By Marcia Tatroe
Tucking in a garden for winter is mostly about cleaning up and covering up. Hopefully, your trees and shrubs grew stronger this growing season. But too much water from relentless summer rains or overwatering can lead to weakened growth, which is susceptible to winter die-off.
Given last year’s loss of trees throughout the Front Range due to extreme air-temperature fluctuations, getting a garden ready for winter dormancy is prudent. In a normal year, shrubs and trees prepare themselves for winter dormancy through a gradual process in response to shorter days and cooler temperatures. You can help your plants get ready for dormancy by following these steps.
Stop fertilizing in late August to avoid stimulating new growth. (And never overfertilize during the growing season, as this can result in weakened growth, too.)
In September, adjust your automatic sprinkler system to irrigate twice a week instead of three times. When you blow out your system for winter, usually in late September or early October, switch to hand watering once a week.
Before the ground freezes, do a final weeding and remove any debris. Keep mowing as late into fall as the grass grows, because long grass covered by deep snows can develop brown patches in spring.
After plants go dormant, hand water only when the soil is dry several inches below the surface. But continue watering any fall transplants; their root balls should not dry out during their first autumn and winter in the ground.
This is also a good time to prune broken branches and dieback. Wait to do a thorough pruning until just before new growth appears in spring.
In October, stop deadheading flowers. Luckily, our perennial grasses and flowers fared much better than trees and shrubs last winter, because they’re not as susceptible to air-temperature fluctuations, which brings us to an important point. The reason they fared better is because their growing points, where new cells develop, were tucked away beneath mulch.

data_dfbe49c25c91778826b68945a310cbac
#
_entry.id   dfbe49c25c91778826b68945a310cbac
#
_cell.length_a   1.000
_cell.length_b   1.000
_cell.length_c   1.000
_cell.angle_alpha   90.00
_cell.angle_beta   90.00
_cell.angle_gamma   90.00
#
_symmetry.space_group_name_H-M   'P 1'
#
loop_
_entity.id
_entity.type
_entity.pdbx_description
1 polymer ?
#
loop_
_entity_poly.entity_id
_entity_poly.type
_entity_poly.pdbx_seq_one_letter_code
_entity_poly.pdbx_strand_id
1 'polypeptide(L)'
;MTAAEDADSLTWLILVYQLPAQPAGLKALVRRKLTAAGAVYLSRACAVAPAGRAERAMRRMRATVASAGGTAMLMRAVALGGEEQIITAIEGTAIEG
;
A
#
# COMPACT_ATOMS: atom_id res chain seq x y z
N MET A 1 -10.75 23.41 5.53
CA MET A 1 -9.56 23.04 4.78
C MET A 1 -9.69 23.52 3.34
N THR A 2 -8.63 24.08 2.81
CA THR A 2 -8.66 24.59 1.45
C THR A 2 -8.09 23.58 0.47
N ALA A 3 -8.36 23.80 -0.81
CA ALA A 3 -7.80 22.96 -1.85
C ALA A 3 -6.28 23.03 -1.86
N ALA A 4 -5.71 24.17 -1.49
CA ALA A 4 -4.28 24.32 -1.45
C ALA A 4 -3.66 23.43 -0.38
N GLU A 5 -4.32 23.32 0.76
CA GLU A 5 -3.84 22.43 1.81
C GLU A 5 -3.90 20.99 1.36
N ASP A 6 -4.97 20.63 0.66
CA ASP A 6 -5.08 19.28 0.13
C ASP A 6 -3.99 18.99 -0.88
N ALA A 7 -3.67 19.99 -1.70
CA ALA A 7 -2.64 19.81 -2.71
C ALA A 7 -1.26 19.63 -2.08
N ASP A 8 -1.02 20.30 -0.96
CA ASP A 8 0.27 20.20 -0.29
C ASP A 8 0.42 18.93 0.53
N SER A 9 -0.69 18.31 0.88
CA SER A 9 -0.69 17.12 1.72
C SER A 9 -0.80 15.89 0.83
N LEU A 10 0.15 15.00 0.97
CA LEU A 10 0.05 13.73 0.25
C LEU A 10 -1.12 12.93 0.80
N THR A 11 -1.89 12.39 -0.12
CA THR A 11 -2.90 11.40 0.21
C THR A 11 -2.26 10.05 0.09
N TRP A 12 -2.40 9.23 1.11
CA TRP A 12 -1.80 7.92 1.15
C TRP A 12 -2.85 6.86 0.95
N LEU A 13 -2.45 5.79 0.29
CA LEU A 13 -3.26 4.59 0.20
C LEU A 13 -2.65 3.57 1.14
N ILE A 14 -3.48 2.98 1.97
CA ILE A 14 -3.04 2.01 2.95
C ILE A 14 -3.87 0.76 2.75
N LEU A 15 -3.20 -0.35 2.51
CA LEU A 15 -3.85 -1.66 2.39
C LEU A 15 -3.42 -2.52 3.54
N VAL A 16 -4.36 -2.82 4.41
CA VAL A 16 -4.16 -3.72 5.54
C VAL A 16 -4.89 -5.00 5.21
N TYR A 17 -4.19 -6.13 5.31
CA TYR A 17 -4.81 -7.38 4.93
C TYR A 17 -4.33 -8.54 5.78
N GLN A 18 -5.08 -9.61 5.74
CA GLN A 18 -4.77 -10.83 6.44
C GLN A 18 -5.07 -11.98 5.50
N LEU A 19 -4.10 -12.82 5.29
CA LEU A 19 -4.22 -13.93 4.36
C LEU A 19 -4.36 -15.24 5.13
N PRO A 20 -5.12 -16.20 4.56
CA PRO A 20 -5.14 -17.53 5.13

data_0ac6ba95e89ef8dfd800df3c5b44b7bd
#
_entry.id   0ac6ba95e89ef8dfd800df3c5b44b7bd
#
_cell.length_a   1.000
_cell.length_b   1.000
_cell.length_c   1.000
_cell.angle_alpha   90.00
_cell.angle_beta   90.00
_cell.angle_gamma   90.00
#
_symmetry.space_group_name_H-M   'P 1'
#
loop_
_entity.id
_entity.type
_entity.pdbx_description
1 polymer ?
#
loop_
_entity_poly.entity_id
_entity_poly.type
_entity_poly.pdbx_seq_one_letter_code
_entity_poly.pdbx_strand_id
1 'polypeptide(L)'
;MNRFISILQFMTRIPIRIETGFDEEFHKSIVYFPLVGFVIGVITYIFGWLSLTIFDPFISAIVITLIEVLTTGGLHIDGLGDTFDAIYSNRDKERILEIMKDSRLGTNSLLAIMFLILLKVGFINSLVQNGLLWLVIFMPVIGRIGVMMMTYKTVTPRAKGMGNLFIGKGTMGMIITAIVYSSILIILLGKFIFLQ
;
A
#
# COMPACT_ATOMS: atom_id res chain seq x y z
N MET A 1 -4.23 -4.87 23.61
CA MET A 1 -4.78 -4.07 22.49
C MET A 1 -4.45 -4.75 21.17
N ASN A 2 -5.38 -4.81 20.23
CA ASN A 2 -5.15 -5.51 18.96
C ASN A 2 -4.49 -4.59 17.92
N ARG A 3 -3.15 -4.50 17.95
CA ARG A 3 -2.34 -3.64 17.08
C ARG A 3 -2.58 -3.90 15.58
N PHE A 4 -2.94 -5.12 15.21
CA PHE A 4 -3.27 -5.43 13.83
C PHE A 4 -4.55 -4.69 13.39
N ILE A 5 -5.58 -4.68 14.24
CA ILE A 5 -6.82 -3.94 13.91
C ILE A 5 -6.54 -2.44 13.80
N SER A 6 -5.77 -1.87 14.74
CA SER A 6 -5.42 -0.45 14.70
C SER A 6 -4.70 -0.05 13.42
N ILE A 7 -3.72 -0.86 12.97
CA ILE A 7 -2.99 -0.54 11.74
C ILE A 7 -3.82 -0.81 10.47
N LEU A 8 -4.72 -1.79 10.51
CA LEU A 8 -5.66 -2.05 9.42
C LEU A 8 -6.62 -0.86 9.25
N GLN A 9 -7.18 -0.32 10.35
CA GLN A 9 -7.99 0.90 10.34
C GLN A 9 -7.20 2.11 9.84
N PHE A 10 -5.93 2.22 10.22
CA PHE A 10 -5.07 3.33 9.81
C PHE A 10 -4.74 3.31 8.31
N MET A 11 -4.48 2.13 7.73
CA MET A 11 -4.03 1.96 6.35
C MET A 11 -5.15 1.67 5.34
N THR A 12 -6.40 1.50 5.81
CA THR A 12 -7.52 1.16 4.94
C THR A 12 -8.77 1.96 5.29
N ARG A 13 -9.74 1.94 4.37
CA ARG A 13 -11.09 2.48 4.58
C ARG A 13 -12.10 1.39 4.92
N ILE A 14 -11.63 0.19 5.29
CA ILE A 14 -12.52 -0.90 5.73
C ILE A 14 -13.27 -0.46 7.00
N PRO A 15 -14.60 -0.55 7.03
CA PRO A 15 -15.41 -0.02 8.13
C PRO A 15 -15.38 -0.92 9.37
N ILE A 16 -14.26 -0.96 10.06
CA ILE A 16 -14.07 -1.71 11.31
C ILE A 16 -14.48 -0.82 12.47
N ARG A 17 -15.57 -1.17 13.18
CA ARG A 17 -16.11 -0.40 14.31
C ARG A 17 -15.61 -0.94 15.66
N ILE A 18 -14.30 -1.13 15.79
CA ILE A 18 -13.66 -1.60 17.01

It’s very important to mulch again in late fall to keep soil temperatures from swinging erratically, which can cause perennials and grasses to weaken or die. Anything light and fluffy works, such as pine needles (but they’re a pain to clean up come springtime), wood chips, straw, hay or leaves. Rake up tree leaves and lightly run the mower over them to shred them into mulch. Liberally spread the mulch beneath shrubs and trees, and over flower and vegetable beds to a depth of 1 to 2 feet.
A lightweight frost blanket is a good option for gravel-mulched rock gardens.
It’s a Wrap
To protect against sunscald, windburn, drought and transplant shock, spray specialty evergreens, like dwarf conifers, lavender cotton, arborvitae, broad-leafed evergreen azaleas, rhododendrons, boxwoods, euonymus and hollies, with an anti-transpirant like Wilt-Pruf or Wilt Stop.
Both are natural, nontoxic products derived from pine tree resin. Apply it in late October after several frosts to ensure these species are fully dormant. Research demonstrates mixed results with these products, but some local gardeners swear by them.
Wrap young trees with a trunk diameter of less than 4 inches with tree wrap to reduce sunscald that can result in deep trunk fissures. Be sure to remove the wrap promptly next spring to prevent insects from taking up residence. Or put a cylinder around the trunk of young trees and pack it with straw or shredded leaves.
One nice thing about tucking in your garden for winter is you can stop cutting back perennial flowers and ornamental grasses, as this affords some protection to the plant’s roots. Wait until late winter or early spring to resume this chore. Let berries, seedpods and rose hips overwinter on plants to give wildlife shelter and food during the harshest months.
Finally, wash and store your garden gloves and tools. Empty and store flowerpots, drain the fuel tank on your lawn mower, roll up and store garden hoses, and put away sprinkler attachments and nozzles.
Then start dreaming of next year’s garden and all the lovely plants that will greet you come spring!
Centennial gardener Marcia Tatroe is passionate about planting drought–tolerant natives for a gardening aesthetic unique to this region.